Trucking in the USA
The United States is crisscrossed with millions of miles of roads, highways, interstates, and streets connecting factors and shipyards to towns from coast to coast. Our infrastructure of goods distribution relies on getting raw materials and finished goods from place to place, and perhaps one of the most critical links in this chain is the trucking industry.
Over 3 million truck drivers operate in the United States alone. Though they come from many different backgrounds, they all share some common factors. Truck drivers are in control of massive pieces of heavy equipment that travel thousands of miles, transporting a wide range of goods, from potato chips to hazardous materials. They operate in all sorts of weather, road conditions, and climates around the clock day and night.
Considering the sheer numbers of trucks on the road at any given moment, driven by a wide range of people with varying degrees of expertise, it is not surprising that accidents do happen. Unfortunately, if you are reading this, you are probably already familiar with what can go wrong in a trucking accident.
Anatomy of a truck accident
Trucks travel at high speeds with thousands of pounds of freight. There are generally two parts to a tractor-trailer rig: the tractor, which is the motorized vehicle that pulls the trailer by an articulated hitch. There are various setups of the tractor/trailer rig, including smaller trucks that combine the freight compartment with the chassis of the vehicle, as well as multiple trailers hitched together to haul more freight with a single tractor.
Safety devices such as lights, brakes, and other equipment are also linked to the tractor. There is a third component to all trucks, and that is the driver.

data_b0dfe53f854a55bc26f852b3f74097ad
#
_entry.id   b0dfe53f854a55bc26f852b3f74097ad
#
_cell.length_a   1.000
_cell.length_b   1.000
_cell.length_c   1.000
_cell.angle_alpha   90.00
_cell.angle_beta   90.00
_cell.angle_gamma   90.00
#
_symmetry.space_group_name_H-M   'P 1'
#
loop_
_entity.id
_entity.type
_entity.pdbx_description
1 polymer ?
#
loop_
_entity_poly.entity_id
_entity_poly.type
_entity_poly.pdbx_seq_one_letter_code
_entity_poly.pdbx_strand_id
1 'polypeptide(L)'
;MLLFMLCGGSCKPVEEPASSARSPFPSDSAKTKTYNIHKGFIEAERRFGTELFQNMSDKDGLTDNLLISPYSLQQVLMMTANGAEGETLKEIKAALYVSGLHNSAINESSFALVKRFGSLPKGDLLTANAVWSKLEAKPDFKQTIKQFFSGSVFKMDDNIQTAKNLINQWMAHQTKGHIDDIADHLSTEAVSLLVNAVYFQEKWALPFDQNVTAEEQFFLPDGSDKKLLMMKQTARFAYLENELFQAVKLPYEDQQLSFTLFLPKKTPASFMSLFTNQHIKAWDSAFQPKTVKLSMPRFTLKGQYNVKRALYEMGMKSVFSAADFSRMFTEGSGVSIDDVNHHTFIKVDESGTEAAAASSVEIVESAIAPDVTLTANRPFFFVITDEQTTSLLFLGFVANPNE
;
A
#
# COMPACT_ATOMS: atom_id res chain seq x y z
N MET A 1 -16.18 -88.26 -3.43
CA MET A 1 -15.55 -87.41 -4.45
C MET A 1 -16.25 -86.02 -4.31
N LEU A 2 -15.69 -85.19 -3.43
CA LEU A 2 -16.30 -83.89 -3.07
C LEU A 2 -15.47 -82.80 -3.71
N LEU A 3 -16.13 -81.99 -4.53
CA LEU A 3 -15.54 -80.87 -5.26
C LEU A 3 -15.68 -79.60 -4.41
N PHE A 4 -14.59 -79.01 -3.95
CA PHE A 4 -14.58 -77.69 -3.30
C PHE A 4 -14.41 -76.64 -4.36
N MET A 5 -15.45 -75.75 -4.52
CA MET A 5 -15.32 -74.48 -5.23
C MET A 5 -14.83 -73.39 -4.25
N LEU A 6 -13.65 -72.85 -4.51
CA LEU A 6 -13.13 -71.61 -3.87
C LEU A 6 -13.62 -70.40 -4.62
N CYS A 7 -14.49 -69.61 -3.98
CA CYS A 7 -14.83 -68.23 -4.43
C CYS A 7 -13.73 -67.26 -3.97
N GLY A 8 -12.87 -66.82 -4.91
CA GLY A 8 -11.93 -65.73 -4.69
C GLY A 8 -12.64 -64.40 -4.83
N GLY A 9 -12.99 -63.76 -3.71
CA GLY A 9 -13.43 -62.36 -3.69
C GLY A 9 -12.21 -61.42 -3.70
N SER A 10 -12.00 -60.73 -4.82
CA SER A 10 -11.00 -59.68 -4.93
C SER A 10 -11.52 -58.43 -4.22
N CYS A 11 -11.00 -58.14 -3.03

Trucks are intricate pieces of machinery designed with enough power to haul enormous amounts of freight over distances through all sorts of climates and terrain, and nearly all of them possess safeguards to prevent accidents. Mirrors, large windows for visibility, and even advanced warning systems help protect the truck and other drivers sharing the road. However, a truck is usually only as good as the driver, who sort of acts like a central nervous system over all that steel and glass and fuel.
With so many variables, such as moving a lot of mass at high speeds with only a small surface area of traction on the road vs. mass, as well as visibility, and other factors such as other drivers and road conditions, there is a lot that can go wrong which can lead to a truck accident. With that much mass traveling at speed, impacts with other vehicles are usually serious and often fatal. Head injuries, dismemberment, and psychological factors can and do result from surviving impact with a tractor-trailer.
Underride accidents are nearly always fatal, and in the event of a tip-over or jackknife accident, enormous areas of the highway can be affected by a truck accident. Burning fuel, runaway trucks, and hazardous materials spills are all too common.